# why is this looping function so slow compared to map?

I looked at maps source code which basically keeps creating lazy sequences. I would think that iterating over a collection and adding to a transient vector would be faster, but clearly it isn't. What don't I understand about clojures performance behavior?

``````;=> (time (do-with / (range 1 1000) (range 1 1000)))
;"Elapsed time: 23.1808 msecs"
;
; vs
;=> (time (doall (map #(/ %1 %2) (range 1 1000) (range 1 1000))))
;"Elapsed time: 2.604174 msecs"
(defn do-with
[fn coll1 coll2]
(let [end (count coll1)]
(loop [i   0
res (transient [])]
(if
(= i end)
(persistent! res)
(let [x (nth coll1 i)
y (nth coll2 i)
r (fn x y)]
(recur (inc i) (conj! res r)))
))))
``````
-

In order of conjectured impact on relative results:

1. Your `do-with` function uses `nth` to access the individual items in the input collections. `nth` operates in linear time on ranges, making `do-with` quadratic. Needless to say, this will kill performance on large collections.

2. `range` produces chunked seqs and `map` handles those extremely efficiently. (Essentially it produces chunks of up to 32 elements -- here it will in fact be exactly 32 -- by running a tight loop over the internal array of each input chunk in turn, placing results in internal arrays of output chunks.)

3. Benchmarking with `time` doesn't give you steady state performance. (Which is why one should really use a proper benchmarking library; in the case of Clojure, Criterium is the standard solution.)

Incidentally, `(map #(/ %1 %2) xs ys)` can simply be written as `(map / xs ys)`.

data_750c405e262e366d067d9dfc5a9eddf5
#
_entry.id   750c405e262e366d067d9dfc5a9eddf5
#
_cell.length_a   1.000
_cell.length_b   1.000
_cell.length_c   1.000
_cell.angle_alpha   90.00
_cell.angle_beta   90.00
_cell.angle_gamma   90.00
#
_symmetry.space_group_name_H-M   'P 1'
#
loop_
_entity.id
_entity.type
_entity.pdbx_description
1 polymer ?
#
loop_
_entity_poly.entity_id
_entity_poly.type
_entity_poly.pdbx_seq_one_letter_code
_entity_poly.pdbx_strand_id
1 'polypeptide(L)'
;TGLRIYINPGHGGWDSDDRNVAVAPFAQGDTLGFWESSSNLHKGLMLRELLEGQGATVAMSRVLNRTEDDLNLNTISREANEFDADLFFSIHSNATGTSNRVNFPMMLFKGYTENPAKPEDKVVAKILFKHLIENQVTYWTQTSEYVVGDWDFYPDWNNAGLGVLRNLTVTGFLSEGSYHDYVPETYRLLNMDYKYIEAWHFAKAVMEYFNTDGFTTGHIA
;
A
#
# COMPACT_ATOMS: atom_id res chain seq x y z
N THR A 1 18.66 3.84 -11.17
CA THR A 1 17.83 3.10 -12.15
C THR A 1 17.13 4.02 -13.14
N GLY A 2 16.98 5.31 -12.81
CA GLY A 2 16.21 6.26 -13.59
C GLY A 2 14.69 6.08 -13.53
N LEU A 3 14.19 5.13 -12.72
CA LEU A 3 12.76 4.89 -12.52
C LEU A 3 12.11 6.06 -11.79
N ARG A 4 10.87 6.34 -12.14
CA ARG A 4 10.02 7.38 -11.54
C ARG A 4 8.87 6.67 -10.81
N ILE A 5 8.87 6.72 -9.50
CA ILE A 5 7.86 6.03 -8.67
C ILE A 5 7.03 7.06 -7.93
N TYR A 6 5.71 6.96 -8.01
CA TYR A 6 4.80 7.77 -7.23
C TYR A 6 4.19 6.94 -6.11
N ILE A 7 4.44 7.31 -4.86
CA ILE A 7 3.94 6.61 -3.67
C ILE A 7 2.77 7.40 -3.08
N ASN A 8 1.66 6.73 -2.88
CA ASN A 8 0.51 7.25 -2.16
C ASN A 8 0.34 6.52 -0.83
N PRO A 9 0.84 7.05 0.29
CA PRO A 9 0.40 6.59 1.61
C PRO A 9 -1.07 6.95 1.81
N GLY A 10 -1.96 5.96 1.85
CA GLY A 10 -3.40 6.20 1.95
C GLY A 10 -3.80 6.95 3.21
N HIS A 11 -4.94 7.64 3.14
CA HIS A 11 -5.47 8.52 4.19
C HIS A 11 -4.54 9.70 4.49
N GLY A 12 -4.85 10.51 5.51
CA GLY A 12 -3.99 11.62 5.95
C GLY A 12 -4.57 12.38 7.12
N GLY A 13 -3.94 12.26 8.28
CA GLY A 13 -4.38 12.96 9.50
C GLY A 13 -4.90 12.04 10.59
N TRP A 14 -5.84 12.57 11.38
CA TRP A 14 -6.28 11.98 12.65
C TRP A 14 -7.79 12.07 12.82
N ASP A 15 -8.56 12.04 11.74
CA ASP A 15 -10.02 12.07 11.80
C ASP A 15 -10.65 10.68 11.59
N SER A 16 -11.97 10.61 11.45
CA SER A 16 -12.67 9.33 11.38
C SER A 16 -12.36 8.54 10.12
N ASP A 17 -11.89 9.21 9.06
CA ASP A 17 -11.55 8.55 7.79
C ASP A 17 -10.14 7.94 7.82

Update:

I've benchmarked the `map` version, the original `do-with` and a new `do-with` version with Criterium, using `(range 1 1000)` as both inputs in each case (as in the question text), obtaining the following mean execution times:

``````;;; (range 1 1000)
new do-with           170.383334 µs
(doall (map ...))     230.756753 µs
original do-with       15.624444 ms
``````

Additionally, I've repeated the benchmark using a vector stored in a Var as input rather than ranges (that is, with `(def r (vec (range 1 1000)))` at the start and using `r` as both collection arguments in each benchmark). Unsurprisingly, the original `do-with` came in first -- `nth` is very fast on vectors (plus using `nth` with a vector avoids all the intermediate allocations involved in seq traversal).

``````;;; (vec (range 1 1000))
original do-with       73.975419 µs
new do-with            87.399952 µs
(doall (map ...))     153.493128 µs
``````

Here's the new `do-with` with linear time complexity:

``````(defn do-with [f xs ys]
(loop [xs  (seq xs)
ys  (seq ys)
ret (transient [])]
(if (and xs ys)
(recur (next xs)
(next ys)
(conj! ret (f (first xs) (first ys))))
(persistent! ret))))
``````
-
Thanks for the detailed and well rounded response. Looks like I need to be more aware of what type of operation I'm doing on what type of data structure. –  Core Aug 5 '13 at 15:15